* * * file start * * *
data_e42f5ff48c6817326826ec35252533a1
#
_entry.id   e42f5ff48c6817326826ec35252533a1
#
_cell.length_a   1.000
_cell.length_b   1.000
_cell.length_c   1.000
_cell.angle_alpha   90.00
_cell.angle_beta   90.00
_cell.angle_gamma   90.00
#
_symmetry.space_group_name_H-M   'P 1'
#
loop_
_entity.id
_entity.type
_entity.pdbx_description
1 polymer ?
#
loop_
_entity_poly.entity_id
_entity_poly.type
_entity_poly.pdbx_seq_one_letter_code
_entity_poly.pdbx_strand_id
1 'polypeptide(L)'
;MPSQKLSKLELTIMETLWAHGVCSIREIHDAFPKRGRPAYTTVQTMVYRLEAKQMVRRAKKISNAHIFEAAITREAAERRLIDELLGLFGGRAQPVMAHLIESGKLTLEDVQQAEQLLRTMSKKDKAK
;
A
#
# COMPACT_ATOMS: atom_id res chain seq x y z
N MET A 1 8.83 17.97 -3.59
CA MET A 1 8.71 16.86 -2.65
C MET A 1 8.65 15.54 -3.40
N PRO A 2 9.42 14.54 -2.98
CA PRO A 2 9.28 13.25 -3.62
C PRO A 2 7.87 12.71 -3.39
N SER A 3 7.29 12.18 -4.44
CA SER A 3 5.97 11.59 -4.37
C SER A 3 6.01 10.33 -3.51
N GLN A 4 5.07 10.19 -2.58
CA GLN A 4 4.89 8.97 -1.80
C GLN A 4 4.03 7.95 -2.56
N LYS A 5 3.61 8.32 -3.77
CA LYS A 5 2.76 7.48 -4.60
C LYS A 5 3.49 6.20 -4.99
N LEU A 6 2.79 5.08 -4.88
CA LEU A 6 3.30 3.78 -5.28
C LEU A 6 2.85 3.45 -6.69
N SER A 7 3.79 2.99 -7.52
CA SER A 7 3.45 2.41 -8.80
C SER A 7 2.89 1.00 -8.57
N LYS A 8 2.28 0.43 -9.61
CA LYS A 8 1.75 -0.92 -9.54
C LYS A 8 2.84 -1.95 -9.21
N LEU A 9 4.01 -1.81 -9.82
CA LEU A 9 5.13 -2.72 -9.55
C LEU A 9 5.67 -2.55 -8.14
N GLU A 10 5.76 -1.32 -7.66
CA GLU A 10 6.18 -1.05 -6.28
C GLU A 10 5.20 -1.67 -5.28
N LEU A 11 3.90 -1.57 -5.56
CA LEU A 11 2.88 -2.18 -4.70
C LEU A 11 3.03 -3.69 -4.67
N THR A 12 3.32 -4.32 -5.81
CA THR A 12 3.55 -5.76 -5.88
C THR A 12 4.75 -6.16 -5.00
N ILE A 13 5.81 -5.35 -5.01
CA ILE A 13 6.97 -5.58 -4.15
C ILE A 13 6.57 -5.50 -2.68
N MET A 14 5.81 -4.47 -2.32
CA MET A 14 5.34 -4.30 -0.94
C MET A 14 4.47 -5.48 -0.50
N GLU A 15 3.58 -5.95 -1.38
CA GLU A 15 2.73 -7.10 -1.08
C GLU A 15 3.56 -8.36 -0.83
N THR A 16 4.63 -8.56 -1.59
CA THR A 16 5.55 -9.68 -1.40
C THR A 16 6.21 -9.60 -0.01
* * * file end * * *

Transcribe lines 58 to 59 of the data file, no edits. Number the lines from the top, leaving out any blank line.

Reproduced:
N GLU A 10 5.76 -1.32 -7.66
CA GLU A 10 6.18 -1.05 -6.28